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PLACE NAMES by Jean Ricardou

PLACE NAMES

By Jean Ricardou (Author) , Jordan Stump (Translator)

Pub Date: Nov. 15th, 2007
ISBN: 978-1-56478-478-0
Publisher: Dalkey Archive

This novel in the guise of a travel guide might intrigue literary theorists but will likely exasperate readers looking for plot, character, motivation and meaning.

There was a period during the late ’60s and ’70s when college students who fancied themselves intellectuals devoured the nouveau roman (“new novel”) of Robbe-Grillet as avidly as they did the existentialism of Sartre and Camus. Even then, Ricardou remained little-known outside his native France, though this new translation of his 1969 novel shows even more of an absurdist’s sense of humor than most literary experimentalists. The prose at the outset is as descriptively flat as a travel guidebook, with the author working his way through towns that are not only organized alphabetically but geographically, and perhaps thematically as well. Along the way, the reader notices the recurrence of a prominent painter of the region, Albert Crucis, whose name (or pseudonym) translates as “white cross.” All of the place-name translations may (or may not) have significance as well, or so the reader might learn from Atta and Olivier, two Crucis scholars whose novel this becomes as it progresses. Or does it? It turns out that one or both of the scholars have already read this book, at least the preceding pages, as part of their research, and thus ponder whether they have any existence outside these pages. Later, the novel introduces a first-person “I” who not only purports to be the author, but who provides insight into the narrative (or non-narrative) strategy and predicts how the novel will be received: “The publication of this work will allow some to advance further down the path toward coherence, but from a predictable majority, I have no doubt, it will garner nothing but sarcasm and occasional threats.” The reader wondering what it all means will find himself in the position of the character with a magnifying glass monitoring the movement of ants.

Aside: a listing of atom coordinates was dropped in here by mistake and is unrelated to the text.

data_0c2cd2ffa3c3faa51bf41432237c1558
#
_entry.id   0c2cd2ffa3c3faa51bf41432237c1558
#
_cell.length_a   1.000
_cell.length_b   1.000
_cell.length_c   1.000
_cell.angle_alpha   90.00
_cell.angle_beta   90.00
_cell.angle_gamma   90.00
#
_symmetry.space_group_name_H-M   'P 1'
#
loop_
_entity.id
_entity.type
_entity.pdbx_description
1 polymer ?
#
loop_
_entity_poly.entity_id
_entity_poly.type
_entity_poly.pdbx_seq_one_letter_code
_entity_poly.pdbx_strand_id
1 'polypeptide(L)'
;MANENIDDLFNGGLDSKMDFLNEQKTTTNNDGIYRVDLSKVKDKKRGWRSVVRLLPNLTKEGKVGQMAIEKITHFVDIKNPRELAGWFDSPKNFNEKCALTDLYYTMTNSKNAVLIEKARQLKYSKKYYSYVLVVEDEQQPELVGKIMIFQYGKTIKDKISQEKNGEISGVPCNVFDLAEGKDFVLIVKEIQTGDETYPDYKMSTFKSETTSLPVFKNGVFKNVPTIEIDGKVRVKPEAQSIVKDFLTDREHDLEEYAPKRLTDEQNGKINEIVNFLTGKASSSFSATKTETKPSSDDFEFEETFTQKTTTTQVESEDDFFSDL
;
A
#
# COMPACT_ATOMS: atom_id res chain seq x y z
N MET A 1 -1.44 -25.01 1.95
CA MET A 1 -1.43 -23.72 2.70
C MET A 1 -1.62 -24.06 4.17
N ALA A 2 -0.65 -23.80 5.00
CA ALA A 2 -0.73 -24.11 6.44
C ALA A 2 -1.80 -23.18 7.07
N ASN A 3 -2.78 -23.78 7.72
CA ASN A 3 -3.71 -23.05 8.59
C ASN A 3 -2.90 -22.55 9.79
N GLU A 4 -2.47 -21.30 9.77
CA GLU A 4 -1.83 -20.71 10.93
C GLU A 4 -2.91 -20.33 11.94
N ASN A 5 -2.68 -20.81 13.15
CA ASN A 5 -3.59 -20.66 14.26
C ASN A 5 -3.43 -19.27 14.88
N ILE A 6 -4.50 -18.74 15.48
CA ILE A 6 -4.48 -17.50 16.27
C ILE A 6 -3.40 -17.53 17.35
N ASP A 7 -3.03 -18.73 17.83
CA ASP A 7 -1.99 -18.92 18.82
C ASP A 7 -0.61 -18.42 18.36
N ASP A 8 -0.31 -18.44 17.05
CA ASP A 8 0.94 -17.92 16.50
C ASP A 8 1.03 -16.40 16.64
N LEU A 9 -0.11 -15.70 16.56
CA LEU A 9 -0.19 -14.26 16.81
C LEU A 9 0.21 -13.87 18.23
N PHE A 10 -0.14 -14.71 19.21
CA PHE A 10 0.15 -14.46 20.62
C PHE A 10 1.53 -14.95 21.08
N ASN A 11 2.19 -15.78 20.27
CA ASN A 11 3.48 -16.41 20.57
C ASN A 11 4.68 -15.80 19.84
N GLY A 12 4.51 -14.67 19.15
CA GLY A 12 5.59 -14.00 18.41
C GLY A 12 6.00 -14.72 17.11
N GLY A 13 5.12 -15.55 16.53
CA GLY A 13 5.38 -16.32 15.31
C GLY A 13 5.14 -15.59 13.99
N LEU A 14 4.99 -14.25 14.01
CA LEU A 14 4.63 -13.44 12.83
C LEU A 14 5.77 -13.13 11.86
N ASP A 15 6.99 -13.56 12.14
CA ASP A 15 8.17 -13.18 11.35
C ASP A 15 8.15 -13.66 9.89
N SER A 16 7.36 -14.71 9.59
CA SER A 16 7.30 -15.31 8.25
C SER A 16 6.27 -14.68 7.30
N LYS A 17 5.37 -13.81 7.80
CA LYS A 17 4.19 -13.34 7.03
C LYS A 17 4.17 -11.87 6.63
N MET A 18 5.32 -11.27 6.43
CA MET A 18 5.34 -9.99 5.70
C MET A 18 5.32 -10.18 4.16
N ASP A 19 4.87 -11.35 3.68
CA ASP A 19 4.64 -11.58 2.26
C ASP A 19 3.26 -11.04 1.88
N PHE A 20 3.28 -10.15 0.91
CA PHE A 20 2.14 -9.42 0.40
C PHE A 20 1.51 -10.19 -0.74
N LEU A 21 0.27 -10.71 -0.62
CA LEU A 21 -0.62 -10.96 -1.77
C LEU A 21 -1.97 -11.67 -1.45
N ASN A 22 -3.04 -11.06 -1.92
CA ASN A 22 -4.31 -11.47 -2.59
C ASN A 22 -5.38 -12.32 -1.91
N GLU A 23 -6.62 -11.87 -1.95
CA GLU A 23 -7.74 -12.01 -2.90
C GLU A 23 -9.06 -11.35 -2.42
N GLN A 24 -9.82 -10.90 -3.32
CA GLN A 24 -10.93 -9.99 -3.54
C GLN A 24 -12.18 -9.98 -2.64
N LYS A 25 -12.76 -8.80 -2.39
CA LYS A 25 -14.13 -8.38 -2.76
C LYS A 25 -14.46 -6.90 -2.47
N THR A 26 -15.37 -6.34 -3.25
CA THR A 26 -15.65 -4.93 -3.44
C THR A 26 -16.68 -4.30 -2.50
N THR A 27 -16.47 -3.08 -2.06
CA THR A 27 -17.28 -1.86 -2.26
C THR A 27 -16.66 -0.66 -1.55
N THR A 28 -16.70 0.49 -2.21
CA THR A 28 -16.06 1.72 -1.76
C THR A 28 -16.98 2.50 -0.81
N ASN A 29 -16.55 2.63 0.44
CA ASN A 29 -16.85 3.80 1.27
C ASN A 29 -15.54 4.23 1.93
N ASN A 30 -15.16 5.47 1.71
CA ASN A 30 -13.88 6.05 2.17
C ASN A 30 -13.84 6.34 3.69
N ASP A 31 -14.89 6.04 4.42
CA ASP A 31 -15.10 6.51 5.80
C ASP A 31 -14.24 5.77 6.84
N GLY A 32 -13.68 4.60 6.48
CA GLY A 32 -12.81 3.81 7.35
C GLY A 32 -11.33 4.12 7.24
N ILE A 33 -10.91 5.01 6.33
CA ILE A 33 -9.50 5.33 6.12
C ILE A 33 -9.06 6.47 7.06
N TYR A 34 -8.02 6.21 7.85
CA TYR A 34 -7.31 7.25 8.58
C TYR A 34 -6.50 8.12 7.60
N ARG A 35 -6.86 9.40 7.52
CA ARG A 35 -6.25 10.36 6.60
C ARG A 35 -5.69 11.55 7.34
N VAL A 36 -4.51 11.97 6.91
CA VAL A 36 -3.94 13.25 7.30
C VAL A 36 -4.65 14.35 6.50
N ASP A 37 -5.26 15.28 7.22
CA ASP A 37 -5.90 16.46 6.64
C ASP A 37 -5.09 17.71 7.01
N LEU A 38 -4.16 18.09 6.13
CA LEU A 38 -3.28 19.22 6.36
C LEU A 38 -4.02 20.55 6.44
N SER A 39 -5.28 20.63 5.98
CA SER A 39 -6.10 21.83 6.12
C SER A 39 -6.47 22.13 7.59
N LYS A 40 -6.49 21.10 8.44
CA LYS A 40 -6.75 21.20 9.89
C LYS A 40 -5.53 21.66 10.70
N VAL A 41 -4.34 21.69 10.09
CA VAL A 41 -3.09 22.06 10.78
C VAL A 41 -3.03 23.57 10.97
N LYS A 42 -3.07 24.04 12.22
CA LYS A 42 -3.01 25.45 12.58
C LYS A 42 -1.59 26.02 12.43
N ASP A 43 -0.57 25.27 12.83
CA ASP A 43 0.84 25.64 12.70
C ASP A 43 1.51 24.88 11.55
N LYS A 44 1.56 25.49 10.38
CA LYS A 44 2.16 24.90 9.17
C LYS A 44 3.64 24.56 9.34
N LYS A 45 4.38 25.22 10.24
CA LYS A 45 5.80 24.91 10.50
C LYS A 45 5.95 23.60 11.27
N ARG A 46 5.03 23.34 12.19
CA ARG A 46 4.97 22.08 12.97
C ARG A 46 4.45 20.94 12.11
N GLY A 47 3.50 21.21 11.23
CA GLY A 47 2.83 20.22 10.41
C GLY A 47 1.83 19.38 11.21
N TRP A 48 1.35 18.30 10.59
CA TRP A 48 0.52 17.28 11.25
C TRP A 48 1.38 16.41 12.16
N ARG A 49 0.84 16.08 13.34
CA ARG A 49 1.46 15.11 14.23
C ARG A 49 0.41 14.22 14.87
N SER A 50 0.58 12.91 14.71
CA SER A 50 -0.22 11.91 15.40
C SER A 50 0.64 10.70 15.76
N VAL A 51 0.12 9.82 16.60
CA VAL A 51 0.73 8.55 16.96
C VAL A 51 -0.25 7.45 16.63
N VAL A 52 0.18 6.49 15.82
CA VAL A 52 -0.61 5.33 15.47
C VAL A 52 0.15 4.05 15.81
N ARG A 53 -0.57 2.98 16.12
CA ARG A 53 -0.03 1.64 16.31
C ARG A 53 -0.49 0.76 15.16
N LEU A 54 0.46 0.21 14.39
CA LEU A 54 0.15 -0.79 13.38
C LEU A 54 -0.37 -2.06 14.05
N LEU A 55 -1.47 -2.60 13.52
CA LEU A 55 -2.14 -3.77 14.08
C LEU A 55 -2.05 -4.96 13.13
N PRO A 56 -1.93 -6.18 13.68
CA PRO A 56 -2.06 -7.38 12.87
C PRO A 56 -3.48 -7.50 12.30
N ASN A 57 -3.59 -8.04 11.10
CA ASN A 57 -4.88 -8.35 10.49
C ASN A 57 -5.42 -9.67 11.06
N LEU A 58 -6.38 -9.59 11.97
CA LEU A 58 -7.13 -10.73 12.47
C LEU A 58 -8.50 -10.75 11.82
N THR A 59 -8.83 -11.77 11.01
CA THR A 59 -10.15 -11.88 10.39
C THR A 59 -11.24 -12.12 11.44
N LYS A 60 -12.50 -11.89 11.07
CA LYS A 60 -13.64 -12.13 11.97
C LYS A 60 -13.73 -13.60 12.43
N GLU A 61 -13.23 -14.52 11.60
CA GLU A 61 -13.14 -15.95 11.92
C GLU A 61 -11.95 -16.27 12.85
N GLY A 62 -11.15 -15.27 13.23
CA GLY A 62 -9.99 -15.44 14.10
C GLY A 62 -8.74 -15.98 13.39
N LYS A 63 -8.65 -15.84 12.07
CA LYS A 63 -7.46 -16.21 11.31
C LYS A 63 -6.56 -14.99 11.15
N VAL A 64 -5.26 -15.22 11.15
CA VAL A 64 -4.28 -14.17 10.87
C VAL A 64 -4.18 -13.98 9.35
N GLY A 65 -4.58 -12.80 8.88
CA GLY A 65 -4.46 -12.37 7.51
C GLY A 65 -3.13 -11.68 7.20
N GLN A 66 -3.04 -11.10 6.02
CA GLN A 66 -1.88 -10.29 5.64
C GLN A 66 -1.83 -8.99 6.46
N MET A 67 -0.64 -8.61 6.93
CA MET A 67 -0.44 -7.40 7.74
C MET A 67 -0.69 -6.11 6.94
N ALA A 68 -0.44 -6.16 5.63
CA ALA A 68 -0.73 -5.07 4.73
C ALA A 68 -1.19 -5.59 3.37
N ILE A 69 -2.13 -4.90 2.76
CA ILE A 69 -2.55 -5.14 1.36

Fiction about the essence of fiction challenges the reader to distinguish between what’s allegory and what’s arbitrary.